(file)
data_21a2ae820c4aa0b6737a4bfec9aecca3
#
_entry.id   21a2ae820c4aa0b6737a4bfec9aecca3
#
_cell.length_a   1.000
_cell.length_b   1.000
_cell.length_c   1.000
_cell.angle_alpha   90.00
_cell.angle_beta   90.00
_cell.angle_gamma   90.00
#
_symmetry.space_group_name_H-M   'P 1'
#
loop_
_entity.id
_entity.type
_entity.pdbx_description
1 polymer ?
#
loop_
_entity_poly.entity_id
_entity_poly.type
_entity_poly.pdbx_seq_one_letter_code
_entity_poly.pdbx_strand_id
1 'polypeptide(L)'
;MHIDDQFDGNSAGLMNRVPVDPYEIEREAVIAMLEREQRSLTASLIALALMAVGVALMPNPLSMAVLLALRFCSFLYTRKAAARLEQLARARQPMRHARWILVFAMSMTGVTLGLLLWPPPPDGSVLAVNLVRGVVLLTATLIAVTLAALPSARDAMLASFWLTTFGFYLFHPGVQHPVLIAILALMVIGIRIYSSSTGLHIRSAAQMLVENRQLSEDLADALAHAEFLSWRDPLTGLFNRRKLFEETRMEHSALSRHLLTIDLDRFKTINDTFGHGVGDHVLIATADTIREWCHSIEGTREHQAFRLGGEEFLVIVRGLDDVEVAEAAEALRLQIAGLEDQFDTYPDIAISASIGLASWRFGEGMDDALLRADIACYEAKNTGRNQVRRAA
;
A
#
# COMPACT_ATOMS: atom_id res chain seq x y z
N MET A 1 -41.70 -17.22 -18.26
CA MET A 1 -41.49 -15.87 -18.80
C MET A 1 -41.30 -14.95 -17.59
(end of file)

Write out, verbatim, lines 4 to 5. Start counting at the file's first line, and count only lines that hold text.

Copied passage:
#
_cell.length_a   1.000